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The Triumph of a New Dynasty

The palace and gardens of the Marqueses de Fronteira, an exemplary piece of Portuguese civil architecture of the 17th century, find their model in the programs of the Triumphal Entries, in which the cities celebrate the enthronement of a new monarch or the royal weddings.

The palace and gardens of the Marqueses de Fronteira, an exemplary piece of Portuguese civil architecture of the 17th century, find their model in the programs of the Triumphal Entries, in which the cities celebrate the enthronement of a new monarch or the royal weddings.

In the main building, on the blue tile panels depicting military battles, we witness the representation of the various victories of the Portuguese weapons that, between the years 1644 and 1667, ended up confirming the Spanish defeat and the restoration of the kingdom’s independence. They also represent the battles of Elvas, in which the D. João de Mascarenhas, the Count of Torre, was wounded in the head. For this heroic service, D. Pedro II will award the owner of the house, the new title of Marquis of Fronteira.

Despite the naive figuration and the lack of a unique perspective, the painter took great care to identify the key players in the battles. As narrated in the official chronicles of the kingdom, this public identification was a fundamental strategy for the consolidation of the prestige of the main actors of the new Portuguese court.

Vitellius. 12 Busts of Roman Emperors. Quinta dos Marqueses de Fronteira, c.1670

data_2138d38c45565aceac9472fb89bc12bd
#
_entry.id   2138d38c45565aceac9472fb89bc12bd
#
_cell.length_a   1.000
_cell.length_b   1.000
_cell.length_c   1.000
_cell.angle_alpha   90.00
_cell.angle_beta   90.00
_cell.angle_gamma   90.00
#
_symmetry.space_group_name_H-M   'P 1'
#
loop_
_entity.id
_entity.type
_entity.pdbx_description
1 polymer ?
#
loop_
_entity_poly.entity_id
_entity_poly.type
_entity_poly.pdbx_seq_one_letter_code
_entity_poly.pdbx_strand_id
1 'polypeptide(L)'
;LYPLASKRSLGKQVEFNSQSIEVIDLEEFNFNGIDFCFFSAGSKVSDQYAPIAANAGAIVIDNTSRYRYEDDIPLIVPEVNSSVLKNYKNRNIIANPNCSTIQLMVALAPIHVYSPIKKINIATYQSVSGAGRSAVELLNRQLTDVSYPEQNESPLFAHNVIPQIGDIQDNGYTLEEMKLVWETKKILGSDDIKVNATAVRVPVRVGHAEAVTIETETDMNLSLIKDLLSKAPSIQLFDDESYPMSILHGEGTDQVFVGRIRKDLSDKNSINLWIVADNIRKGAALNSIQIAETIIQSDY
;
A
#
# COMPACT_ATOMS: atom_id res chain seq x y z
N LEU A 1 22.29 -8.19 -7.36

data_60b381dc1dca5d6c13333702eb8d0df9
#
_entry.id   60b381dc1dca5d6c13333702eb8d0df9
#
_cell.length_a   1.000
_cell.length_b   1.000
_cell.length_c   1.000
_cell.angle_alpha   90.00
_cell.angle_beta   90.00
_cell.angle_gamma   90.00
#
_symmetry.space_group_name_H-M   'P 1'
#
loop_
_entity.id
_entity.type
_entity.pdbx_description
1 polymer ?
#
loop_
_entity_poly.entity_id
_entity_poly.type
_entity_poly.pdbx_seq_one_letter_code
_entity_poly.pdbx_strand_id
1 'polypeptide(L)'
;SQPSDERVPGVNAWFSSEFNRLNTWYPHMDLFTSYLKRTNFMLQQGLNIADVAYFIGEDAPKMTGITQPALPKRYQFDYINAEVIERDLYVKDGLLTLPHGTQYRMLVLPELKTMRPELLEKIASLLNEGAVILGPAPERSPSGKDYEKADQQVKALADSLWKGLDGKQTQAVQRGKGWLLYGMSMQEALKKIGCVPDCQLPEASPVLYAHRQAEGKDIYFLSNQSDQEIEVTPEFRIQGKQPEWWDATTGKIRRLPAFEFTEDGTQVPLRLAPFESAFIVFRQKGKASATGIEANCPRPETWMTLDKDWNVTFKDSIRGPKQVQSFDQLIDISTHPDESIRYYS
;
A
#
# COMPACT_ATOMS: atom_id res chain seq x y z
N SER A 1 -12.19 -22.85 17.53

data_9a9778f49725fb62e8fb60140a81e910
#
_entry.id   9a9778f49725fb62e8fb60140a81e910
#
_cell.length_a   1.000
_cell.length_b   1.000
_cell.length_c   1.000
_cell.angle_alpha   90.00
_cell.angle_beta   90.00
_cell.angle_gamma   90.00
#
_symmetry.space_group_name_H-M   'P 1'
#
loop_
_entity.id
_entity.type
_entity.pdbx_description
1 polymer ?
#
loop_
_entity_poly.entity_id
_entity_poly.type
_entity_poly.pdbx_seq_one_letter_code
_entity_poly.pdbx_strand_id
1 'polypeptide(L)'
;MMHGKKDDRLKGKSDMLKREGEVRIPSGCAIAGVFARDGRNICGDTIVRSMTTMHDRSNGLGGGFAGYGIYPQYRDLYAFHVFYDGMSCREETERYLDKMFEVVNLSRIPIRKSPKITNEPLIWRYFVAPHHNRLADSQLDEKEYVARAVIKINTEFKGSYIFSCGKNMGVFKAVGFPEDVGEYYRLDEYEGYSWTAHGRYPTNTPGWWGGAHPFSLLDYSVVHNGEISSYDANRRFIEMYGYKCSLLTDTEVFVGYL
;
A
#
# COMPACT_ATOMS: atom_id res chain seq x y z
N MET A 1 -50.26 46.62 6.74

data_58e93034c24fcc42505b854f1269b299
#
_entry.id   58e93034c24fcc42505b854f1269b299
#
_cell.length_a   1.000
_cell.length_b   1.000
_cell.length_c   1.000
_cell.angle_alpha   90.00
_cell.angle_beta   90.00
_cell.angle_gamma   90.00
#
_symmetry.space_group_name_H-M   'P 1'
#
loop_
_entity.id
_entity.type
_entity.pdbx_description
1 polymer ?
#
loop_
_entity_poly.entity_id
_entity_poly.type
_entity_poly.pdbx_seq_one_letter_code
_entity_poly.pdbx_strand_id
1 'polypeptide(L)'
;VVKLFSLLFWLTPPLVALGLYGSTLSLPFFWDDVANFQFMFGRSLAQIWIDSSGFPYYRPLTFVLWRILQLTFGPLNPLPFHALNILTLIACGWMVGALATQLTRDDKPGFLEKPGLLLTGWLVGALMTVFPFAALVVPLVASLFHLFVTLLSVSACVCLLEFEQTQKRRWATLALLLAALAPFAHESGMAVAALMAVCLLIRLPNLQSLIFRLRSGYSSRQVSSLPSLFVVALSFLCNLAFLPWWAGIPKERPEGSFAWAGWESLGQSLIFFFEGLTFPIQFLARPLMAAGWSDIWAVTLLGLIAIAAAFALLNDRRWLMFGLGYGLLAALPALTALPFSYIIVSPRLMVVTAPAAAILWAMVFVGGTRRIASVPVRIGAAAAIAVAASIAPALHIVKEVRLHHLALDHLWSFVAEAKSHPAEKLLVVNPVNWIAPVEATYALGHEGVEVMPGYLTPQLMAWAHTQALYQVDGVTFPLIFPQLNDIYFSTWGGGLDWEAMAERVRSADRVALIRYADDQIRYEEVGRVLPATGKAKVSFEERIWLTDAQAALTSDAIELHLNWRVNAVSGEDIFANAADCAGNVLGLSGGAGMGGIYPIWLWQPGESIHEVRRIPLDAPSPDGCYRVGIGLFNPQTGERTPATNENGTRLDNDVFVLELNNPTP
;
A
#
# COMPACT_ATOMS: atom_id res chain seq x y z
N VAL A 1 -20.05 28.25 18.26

Vitellius. 12 Busts of Roman Emperors. Quinta dos Marqueses de Fronteira, c. 1670. © Teresa Verão.

The doors of this room, which probably housed the D. João Mascarenhas’ collection of paintings, open onto a beautiful balcony decorated with tiles and sculptures. At the top, half stucco bodies represent the 12 Roman emperors, wrapped in a wreath of flowers and fruits, imitating the famous Italian medallions of the Della Robia.

In this architectural configuration, they recall the laurel wreath award given by the Romans to the victorious commander, in a public ceremony that served as a model for royal entrances throughout Europe. Here at the Marqueses de Fronteira Palace, the emperors’ busts reproduce the engravings made from Raffaello Schiaminossi’s drawings that illustrate the work The Lives of the Twelve Caesars of Suetonius, republished in the early 17th century. For this same reason, D. João IV was also represented with a laurel wreath on the balcony of the kings, which overlooks the formal garden of the villa.

Vitellius. 12 Busts of Roman Emperors. Wolfgang Kilian after Raffaello Schiaminossi, c.1600-1620. ©Trustees of the British Museum
Vitellius. 12 Busts of Roman Emperors. Wolfgang Kilian after Raffaello Schiaminossi, c.1600-1620. ©Trustees of the British Museum. 

The same festoons of flowers and fruits involve the portico of the chapel and the tile panels in the gardens, transforming architecture into a gorgeous setting for the wedding of the elderly Marquis of Fronteira’s son, D. Fernando de Mascarenhas, with D. Joana Leonor, celebrated in 1673.

ESSENTIAL BIBLIOGRAPHY

MANGUCCI, Celso. Curso: Azulejos de Lisboa, obra coletiva. O azulejo e a arquitectura. Lisboa: Museu de Lisboa, 2019.

Lisbon, Quinta dos Marqueses de Fronteira

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